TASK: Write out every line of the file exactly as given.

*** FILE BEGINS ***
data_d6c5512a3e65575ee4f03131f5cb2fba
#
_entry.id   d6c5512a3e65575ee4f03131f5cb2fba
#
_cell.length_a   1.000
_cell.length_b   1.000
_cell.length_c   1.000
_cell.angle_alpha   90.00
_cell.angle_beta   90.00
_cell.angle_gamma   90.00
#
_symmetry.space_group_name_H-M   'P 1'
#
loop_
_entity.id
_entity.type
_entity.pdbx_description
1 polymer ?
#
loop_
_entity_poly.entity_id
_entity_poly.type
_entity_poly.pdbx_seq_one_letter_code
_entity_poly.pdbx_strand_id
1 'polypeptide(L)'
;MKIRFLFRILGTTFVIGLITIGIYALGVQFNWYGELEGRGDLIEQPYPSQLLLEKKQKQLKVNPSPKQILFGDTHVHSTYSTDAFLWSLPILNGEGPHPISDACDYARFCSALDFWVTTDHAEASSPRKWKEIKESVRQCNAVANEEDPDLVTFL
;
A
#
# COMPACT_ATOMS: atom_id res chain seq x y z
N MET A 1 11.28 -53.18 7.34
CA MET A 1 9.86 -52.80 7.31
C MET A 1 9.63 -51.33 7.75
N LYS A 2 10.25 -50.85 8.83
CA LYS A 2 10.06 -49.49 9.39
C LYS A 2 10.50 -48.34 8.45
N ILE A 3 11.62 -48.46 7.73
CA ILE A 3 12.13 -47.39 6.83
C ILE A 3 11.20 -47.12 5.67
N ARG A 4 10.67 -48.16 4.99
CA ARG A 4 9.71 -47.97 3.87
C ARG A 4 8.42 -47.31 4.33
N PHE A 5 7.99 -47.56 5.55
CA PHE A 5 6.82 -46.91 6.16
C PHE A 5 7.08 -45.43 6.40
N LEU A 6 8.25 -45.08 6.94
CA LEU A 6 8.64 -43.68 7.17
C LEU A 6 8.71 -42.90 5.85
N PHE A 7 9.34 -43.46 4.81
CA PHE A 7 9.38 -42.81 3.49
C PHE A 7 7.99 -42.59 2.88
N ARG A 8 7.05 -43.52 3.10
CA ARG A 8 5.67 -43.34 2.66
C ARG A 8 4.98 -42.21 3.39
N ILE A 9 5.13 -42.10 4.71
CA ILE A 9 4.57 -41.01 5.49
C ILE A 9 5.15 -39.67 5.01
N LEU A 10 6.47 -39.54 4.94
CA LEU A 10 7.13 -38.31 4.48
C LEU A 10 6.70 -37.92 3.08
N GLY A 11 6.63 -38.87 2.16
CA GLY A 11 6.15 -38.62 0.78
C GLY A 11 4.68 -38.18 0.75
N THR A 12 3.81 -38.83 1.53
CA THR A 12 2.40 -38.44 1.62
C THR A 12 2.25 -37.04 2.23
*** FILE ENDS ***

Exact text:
data_d6c5512a3e65575ee4f03131f5cb2fba
#
_entry.id   d6c5512a3e65575ee4f03131f5cb2fba
#
_cell.length_a   1.000
_cell.length_b   1.000
_cell.length_c   1.000
_cell.angle_alpha   90.00
_cell.angle_beta   90.00
_cell.angle_gamma   90.00
#
_symmetry.space_group_name_H-M   'P 1'
#
loop_
_entity.id
_entity.type
_entity.pdbx_description
1 polymer ?
#
loop_
_entity_poly.entity_id
_entity_poly.type
_entity_poly.pdbx_seq_one_letter_code
_entity_poly.pdbx_strand_id
1 'polypeptide(L)'
;MKIRFLFRILGTTFVIGLITIGIYALGVQFNWYGELEGRGDLIEQPYPSQLLLEKKQKQLKVNPSPKQILFGDTHVHSTYSTDAFLWSLPILNGEGPHPISDACDYARFCSALDFWVTTDHAEASSPRKWKEIKESVRQCNAVANEEDPDLVTFL
;
A
#
# COMPACT_ATOMS: atom_id res chain seq x y z
N MET A 1 11.28 -53.18 7.34
CA MET A 1 9.86 -52.80 7.31
C MET A 1 9.63 -51.33 7.75
N LYS A 2 10.25 -50.85 8.83
CA LYS A 2 10.06 -49.49 9.39
C LYS A 2 10.50 -48.34 8.45
N ILE A 3 11.62 -48.46 7.73
CA ILE A 3 12.13 -47.39 6.83
C ILE A 3 11.20 -47.12 5.67
N ARG A 4 10.67 -48.16 4.99
CA ARG A 4 9.71 -47.97 3.87
C ARG A 4 8.42 -47.31 4.33
N PHE A 5 7.99 -47.56 5.55
CA PHE A 5 6.82 -46.91 6.16
C PHE A 5 7.08 -45.43 6.40
N LEU A 6 8.25 -45.08 6.94
CA LEU A 6 8.64 -43.68 7.17
C LEU A 6 8.71 -42.90 5.85
N PHE A 7 9.34 -43.46 4.81
CA PHE A 7 9.38 -42.81 3.49
C PHE A 7 7.99 -42.59 2.88
N ARG A 8 7.05 -43.52 3.10
CA ARG A 8 5.67 -43.34 2.66
C ARG A 8 4.98 -42.21 3.39
N ILE A 9 5.13 -42.10 4.71
CA ILE A 9 4.57 -41.01 5.49
C ILE A 9 5.15 -39.67 5.01
N LEU A 10 6.47 -39.54 4.94
CA LEU A 10 7.13 -38.31 4.48
C LEU A 10 6.70 -37.92 3.08
N GLY A 11 6.63 -38.87 2.16
CA GLY A 11 6.15 -38.62 0.78
C GLY A 11 4.68 -38.18 0.75
N THR A 12 3.81 -38.83 1.53
CA THR A 12 2.40 -38.44 1.62
C THR A 12 2.25 -37.04 2.23